Why You Shouldn’t Buy a Huge Home

architecture-1867187_1920Buying a home can be an exciting milestone and it’s often associated with the ‘American Dream’. Not everyone desires to become a home owner but for those who do, buying a big dream house may be seen as the end goal along with a major status symbol.

Personally, I think big houses are overrated and some people tend to bite off more than they can chew when they purchase a home that is too large for them.




If buying a huge home is on your bucket list of accomplishments, here are a few reasons why it might not be the best idea to move forward with that goal.

1. You Could Have to Take Out a Higher Mortgage

Buying a huge home instead of a smaller or standard home most likely means your mortgage will be bigger. If you have to take out a higher loan amount, the requirements could be stricter for you to meet and you could be paying on your mortgage longer.

Buying a home sounds nice, but I honestly don’t think people really consider 30-year mortgage part. Thirty years is a long time to have a house payment and even if your rate is low, you’ll still be paying quite a bit of interest if you take out a higher mortgage.

Plus, you run the risk of becoming house poor by biting off more than you can chew. Ideally, your housing expenses shouldn’t exceed 30% of your income. If you buy a huge home with a large mortgage, your house payments could dominate your budget leaving you with little room do other things with your money like save, invest, go on a vacation, etc.

2. More Repairs and Maintenance

More house, more problems. It’s no secret that owning a home means you are in charge of all the repairs and maintenance. If you buy a big home, that could mean twice the extra work to keep it up.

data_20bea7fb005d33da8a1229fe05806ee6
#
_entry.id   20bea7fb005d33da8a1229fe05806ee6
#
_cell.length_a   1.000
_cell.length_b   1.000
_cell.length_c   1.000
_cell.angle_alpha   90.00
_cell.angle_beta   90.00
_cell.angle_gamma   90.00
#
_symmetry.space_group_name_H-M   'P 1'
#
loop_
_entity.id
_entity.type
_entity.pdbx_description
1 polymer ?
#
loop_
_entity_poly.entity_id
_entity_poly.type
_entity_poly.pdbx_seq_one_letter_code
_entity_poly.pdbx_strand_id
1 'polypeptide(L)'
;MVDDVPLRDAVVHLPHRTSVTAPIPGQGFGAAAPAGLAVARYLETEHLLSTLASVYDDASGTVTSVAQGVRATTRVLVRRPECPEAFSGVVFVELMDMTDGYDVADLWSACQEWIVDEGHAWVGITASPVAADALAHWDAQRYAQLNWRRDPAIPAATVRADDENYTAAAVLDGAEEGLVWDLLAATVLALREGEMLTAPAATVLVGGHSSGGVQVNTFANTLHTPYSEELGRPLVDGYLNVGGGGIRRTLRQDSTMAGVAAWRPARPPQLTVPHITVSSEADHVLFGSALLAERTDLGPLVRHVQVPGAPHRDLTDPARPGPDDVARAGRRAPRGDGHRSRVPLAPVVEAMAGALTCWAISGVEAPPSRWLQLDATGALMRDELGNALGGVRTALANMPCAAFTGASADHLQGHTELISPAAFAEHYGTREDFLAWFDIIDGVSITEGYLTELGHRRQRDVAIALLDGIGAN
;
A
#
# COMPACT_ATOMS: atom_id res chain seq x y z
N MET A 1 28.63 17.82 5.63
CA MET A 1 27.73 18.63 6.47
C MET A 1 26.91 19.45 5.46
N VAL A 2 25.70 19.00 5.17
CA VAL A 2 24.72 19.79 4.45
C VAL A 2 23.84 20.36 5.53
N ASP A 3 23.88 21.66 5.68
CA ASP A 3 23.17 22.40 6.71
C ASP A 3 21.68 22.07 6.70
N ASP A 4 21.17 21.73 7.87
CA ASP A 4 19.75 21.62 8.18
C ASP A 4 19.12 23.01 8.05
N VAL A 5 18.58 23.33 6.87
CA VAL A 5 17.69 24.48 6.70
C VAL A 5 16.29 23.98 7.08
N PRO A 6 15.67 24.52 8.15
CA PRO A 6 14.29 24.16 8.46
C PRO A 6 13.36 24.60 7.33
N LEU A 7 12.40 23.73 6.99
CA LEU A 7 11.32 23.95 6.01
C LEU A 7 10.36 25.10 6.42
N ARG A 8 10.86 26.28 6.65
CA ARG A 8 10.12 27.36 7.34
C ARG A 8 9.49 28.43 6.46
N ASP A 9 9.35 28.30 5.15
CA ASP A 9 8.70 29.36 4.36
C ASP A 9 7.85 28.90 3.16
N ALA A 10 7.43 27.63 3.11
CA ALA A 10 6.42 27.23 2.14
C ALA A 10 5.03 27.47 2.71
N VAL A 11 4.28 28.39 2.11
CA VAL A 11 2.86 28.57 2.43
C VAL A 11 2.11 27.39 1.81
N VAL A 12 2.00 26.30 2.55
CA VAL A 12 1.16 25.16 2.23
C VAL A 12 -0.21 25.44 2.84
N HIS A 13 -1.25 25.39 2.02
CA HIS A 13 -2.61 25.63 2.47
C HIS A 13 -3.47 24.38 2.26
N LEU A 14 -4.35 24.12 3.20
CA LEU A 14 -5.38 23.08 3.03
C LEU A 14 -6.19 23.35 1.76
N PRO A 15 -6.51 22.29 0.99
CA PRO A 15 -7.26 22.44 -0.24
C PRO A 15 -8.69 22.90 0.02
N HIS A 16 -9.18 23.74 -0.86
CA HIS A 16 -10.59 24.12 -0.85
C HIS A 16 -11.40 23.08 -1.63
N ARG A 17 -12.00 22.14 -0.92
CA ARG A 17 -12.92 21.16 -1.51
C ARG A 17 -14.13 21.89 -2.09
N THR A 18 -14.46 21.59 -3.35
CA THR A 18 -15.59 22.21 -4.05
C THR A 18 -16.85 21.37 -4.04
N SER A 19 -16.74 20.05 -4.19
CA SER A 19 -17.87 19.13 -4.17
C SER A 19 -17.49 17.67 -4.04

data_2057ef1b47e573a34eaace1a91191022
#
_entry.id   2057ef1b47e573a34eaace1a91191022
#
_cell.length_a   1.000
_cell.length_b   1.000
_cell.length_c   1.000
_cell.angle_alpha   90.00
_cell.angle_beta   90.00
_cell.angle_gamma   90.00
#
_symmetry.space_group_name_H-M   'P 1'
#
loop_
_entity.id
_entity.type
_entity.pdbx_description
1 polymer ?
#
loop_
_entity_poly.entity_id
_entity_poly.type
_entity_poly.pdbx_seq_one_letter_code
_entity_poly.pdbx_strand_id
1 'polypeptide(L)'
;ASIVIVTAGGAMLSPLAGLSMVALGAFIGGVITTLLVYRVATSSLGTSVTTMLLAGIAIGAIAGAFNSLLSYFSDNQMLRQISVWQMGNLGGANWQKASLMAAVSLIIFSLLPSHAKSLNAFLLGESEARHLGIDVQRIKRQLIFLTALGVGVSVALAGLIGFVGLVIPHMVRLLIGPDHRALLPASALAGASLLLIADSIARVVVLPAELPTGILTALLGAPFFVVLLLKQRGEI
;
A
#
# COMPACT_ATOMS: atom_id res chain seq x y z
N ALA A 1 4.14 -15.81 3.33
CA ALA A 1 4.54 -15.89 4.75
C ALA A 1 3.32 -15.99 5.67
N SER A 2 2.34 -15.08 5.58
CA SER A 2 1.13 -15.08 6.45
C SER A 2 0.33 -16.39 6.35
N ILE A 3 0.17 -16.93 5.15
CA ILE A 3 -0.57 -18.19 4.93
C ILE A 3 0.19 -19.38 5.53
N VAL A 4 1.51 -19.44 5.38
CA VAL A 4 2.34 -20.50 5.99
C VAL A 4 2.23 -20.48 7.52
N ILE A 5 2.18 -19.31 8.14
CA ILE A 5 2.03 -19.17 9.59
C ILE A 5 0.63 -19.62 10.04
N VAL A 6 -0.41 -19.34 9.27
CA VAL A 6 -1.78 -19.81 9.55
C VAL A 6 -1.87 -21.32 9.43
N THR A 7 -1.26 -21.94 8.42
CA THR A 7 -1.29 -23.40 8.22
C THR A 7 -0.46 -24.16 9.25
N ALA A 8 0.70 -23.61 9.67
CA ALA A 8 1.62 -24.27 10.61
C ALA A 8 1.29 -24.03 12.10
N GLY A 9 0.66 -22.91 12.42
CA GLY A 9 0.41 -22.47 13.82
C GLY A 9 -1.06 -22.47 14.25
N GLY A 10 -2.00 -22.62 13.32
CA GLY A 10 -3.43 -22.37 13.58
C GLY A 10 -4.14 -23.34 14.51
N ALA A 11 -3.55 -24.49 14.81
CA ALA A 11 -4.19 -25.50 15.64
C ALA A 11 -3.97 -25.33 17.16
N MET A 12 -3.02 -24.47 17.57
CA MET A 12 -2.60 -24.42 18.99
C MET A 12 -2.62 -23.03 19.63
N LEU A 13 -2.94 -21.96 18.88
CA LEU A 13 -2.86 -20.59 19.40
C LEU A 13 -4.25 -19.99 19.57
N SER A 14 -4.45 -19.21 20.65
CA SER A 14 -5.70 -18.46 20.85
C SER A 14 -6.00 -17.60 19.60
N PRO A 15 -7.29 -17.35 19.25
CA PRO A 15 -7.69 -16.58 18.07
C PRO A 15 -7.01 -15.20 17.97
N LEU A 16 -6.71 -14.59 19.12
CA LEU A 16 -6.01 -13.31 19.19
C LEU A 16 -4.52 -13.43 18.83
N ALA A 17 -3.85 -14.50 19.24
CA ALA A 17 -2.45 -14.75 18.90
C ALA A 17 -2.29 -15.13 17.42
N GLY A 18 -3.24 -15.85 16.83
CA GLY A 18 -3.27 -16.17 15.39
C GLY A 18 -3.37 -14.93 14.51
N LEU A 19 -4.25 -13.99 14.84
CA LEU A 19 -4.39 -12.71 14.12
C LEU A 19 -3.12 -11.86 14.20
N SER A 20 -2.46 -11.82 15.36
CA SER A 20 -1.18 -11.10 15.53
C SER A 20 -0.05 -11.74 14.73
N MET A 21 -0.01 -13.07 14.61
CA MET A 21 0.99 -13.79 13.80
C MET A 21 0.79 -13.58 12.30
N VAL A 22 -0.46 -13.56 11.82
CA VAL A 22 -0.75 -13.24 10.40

It can be stressful to maintain a huge home when it seems like something is always getting broken or going wrong. Repairs and remodeling aren’t cheap and you could wind up spending extra money on your home every single month.

Even if you don’t have a ton of repairs to do all the time, it may be exhausting to clean your huge home each day. Outsourcing the cleaning, landscaping, etc. can help but then you’ll have to work those extra costs into your budget.

With a smaller home, there’s a greater chance that the repairs and maintenance will be less frequent and on a smaller scale. This means you can keep more of your money for other expenses and enjoy your home without constantly having to worry about upkeep.

3. You Probably Don’t Need All That Space

The only reason why I would consider buying a huge home is if I had a big family or was thinking about growing my family by a considerable amount. Right now, my family of three doesn’t really need a 5 or 6 bedroom home.

People with huge homes who don’t really need all the space don’t get to truly enjoy their homes as much because there is just too much ground to cover. What’s the point of having a dining room when you only use it once per year? Why have a fancy breakfast bar in your kitchen when you never sit at it?